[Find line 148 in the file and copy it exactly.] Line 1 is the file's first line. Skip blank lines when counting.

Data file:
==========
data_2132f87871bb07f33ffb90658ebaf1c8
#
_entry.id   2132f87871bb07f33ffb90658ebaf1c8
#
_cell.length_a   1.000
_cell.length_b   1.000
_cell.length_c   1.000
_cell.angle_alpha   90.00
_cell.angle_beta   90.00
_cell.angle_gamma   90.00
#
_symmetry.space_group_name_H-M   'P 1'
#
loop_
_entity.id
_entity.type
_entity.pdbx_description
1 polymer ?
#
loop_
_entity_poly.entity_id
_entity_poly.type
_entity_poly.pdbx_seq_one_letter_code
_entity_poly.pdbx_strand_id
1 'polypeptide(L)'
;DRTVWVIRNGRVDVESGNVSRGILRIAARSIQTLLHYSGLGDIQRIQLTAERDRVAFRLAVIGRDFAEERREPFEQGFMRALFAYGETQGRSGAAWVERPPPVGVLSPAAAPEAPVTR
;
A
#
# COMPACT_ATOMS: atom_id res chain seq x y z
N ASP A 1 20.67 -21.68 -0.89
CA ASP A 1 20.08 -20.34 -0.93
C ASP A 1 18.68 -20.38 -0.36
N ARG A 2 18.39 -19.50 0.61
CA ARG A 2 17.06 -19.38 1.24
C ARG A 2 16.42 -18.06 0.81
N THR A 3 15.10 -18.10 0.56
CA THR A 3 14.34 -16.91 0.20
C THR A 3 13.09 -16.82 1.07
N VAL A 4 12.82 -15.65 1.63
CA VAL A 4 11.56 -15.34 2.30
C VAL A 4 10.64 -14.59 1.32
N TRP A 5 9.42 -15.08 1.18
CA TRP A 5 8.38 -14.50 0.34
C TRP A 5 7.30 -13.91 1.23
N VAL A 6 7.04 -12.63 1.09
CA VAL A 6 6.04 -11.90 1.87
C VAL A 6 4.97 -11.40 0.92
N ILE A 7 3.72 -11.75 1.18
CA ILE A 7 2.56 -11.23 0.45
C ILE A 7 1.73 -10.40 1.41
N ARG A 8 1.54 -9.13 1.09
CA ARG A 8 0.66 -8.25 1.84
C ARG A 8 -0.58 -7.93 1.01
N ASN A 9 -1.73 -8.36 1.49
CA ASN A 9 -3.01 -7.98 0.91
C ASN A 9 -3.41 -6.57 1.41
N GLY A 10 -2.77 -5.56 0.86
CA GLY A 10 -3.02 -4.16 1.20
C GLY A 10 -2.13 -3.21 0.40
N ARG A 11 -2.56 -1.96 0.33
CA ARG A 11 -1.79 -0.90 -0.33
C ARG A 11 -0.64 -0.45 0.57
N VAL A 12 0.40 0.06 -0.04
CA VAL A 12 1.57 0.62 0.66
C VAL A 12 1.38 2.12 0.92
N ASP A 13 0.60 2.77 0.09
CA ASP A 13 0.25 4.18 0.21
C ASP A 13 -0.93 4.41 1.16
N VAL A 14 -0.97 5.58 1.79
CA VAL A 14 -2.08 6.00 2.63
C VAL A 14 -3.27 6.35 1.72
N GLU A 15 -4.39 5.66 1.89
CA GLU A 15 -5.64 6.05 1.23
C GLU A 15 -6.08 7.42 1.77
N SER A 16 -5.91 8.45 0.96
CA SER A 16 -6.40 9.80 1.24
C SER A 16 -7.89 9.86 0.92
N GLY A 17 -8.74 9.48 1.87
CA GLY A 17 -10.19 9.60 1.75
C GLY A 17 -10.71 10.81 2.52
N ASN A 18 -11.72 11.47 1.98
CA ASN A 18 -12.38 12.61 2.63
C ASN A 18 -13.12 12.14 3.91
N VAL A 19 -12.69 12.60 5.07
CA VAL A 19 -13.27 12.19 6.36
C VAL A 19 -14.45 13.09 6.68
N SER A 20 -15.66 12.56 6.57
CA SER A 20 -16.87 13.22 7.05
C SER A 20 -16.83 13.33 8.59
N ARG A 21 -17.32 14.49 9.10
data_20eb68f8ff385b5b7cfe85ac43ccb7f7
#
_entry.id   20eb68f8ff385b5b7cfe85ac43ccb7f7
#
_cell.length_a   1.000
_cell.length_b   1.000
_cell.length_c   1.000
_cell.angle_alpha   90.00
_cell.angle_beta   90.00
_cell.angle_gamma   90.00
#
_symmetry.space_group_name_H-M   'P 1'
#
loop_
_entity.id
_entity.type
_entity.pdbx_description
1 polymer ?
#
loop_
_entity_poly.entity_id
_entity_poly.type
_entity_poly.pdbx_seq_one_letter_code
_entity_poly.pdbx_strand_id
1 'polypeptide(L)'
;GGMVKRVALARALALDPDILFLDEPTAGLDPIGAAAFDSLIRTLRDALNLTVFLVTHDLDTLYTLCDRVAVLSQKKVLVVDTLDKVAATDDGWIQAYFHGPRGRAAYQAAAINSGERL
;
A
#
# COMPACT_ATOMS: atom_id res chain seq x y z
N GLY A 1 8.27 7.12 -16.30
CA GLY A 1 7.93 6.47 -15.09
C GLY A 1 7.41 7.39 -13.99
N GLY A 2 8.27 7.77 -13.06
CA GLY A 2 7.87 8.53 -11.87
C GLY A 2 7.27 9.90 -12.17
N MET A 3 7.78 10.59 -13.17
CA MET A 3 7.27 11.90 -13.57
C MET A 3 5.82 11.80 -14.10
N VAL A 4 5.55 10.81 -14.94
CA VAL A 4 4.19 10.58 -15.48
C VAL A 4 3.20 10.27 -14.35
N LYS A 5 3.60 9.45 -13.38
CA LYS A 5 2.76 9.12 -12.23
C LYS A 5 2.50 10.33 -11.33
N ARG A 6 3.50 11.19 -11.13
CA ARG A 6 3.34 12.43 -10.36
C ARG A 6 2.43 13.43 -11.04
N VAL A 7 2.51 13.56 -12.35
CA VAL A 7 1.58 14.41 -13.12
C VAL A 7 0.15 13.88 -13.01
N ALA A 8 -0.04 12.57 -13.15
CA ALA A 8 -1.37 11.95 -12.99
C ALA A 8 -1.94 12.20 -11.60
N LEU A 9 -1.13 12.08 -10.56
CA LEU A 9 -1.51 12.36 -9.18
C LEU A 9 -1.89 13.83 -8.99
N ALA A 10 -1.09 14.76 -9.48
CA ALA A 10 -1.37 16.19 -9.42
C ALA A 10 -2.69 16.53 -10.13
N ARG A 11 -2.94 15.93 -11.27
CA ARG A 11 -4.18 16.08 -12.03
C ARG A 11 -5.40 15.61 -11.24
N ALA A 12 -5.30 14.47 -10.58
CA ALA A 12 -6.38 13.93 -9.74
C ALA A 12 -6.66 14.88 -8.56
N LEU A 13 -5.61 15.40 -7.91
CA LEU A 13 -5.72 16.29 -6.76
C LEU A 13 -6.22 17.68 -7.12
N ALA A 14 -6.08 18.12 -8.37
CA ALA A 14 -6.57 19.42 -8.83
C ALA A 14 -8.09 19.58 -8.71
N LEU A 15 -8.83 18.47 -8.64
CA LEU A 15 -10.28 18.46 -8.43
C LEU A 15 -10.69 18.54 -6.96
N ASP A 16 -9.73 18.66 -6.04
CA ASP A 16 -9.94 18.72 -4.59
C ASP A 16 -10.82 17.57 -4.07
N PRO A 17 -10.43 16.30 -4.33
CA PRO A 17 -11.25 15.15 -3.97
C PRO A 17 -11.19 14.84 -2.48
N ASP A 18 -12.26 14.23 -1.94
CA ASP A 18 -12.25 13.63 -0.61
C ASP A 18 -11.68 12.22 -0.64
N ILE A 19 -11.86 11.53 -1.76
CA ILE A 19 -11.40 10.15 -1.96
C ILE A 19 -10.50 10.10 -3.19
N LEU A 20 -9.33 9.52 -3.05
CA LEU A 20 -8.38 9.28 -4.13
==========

C LEU A 9 -1.89 13.83 -8.99